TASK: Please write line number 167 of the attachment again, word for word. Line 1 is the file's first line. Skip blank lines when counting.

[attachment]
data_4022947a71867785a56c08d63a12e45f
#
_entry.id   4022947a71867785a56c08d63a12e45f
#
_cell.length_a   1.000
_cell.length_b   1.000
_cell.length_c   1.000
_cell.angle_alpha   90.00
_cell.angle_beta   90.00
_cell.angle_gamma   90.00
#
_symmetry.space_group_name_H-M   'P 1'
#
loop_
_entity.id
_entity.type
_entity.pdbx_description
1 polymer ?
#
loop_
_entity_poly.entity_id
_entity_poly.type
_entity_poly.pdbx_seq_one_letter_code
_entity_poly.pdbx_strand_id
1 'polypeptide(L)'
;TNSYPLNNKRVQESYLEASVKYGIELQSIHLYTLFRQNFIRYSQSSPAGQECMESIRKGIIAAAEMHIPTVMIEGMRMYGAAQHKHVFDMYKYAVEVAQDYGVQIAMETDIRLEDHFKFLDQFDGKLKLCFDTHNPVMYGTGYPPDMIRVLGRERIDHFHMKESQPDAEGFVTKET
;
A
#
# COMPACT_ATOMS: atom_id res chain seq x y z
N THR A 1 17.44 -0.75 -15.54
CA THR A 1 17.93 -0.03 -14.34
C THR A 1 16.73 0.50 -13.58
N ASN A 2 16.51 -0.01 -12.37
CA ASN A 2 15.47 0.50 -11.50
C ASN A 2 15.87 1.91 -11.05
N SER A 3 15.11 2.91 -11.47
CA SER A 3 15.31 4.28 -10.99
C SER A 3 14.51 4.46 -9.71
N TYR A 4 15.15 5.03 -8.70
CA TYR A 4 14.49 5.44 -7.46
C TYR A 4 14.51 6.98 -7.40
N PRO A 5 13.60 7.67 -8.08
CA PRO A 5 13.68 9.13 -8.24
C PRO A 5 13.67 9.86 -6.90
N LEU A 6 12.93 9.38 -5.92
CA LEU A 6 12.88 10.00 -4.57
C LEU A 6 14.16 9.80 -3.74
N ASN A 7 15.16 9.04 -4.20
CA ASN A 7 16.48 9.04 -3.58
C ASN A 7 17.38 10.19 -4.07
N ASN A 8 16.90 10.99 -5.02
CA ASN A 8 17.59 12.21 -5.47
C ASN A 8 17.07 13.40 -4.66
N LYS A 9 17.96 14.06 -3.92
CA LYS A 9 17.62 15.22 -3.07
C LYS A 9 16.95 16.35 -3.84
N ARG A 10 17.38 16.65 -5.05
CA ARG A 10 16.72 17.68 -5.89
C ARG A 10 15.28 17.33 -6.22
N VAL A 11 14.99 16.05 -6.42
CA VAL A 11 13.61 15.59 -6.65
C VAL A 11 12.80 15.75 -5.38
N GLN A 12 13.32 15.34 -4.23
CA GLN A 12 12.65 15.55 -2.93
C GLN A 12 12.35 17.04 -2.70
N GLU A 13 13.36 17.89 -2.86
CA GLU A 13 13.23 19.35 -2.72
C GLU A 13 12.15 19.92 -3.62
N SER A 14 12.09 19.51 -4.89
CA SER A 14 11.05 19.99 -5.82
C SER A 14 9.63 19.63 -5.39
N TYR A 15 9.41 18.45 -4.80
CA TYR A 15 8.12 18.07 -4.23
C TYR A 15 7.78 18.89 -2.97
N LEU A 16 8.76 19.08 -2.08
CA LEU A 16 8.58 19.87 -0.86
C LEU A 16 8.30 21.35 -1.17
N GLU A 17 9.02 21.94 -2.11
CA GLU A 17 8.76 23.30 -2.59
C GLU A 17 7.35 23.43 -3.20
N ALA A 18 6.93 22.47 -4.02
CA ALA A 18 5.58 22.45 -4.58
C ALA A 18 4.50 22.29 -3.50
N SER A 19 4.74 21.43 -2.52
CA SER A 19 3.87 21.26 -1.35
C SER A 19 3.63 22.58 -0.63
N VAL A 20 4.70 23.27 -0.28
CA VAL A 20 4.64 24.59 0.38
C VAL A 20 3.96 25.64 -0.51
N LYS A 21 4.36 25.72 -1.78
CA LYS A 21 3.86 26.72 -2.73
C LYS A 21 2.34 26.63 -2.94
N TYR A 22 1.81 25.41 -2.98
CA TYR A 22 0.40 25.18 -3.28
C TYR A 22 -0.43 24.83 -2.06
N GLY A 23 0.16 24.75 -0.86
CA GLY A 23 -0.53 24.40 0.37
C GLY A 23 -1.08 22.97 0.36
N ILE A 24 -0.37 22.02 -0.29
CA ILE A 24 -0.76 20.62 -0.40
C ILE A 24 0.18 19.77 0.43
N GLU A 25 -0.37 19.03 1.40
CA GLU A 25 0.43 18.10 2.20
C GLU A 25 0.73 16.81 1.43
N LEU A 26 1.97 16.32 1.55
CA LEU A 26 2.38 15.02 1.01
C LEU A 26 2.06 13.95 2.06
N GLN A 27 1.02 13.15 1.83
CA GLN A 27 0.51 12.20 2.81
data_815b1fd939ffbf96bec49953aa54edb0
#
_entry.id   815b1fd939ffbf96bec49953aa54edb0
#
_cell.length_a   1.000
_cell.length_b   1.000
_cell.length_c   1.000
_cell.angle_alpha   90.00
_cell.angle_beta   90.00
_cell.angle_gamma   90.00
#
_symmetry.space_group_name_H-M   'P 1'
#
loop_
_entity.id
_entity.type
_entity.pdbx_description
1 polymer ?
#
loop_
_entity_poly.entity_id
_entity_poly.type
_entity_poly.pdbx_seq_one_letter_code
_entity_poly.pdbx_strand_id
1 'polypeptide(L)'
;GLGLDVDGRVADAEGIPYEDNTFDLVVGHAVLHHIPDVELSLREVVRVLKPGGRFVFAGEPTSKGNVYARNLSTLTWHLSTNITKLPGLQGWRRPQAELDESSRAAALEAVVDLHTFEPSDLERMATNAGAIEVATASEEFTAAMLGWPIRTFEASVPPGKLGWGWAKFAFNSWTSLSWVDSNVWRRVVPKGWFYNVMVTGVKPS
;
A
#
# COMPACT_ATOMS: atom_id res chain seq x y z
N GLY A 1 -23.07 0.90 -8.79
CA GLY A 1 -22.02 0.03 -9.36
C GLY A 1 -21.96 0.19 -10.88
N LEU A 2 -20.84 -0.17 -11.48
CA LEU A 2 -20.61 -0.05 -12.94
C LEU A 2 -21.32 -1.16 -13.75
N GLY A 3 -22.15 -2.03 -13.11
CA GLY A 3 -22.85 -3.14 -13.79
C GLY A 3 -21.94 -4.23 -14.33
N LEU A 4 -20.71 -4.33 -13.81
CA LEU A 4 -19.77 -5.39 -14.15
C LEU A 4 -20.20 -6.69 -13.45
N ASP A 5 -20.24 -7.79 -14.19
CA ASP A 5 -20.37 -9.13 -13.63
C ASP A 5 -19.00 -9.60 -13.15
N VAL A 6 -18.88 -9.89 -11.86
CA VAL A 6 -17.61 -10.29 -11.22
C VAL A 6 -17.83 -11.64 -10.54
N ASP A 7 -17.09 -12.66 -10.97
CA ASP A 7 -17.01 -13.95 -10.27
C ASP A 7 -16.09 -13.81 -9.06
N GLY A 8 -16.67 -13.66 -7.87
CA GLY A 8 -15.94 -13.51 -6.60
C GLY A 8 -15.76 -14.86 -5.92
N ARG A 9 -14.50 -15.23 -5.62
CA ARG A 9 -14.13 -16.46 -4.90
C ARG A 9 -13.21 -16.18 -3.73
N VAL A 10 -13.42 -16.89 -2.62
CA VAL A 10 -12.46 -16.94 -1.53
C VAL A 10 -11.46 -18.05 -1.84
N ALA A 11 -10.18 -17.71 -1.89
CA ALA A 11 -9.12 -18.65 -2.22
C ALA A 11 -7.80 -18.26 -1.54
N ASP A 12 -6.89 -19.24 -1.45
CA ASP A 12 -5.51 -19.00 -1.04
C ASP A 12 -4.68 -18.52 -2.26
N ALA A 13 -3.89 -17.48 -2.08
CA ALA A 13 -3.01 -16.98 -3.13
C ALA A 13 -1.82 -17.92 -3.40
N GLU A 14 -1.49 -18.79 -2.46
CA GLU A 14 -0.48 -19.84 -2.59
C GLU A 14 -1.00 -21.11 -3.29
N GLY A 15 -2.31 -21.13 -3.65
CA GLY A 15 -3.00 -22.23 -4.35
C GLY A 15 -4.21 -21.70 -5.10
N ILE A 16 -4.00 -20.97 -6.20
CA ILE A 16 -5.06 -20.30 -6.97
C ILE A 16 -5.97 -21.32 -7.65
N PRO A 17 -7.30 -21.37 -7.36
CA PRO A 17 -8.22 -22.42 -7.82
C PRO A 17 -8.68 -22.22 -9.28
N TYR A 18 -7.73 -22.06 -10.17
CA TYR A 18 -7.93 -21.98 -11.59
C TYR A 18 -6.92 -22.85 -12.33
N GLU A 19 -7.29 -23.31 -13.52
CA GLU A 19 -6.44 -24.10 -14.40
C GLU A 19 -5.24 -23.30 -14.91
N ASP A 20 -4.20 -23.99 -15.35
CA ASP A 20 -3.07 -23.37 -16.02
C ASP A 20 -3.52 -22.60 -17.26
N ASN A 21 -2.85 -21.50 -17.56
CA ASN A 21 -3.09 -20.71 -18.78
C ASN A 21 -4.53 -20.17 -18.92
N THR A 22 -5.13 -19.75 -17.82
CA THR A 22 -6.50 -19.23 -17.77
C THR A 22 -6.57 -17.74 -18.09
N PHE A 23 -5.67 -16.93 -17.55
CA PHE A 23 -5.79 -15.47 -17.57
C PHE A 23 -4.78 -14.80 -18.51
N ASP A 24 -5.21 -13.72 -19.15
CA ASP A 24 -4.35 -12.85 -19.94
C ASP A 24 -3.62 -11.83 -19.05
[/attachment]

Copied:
C ARG A 9 -13.21 -16.18 -3.73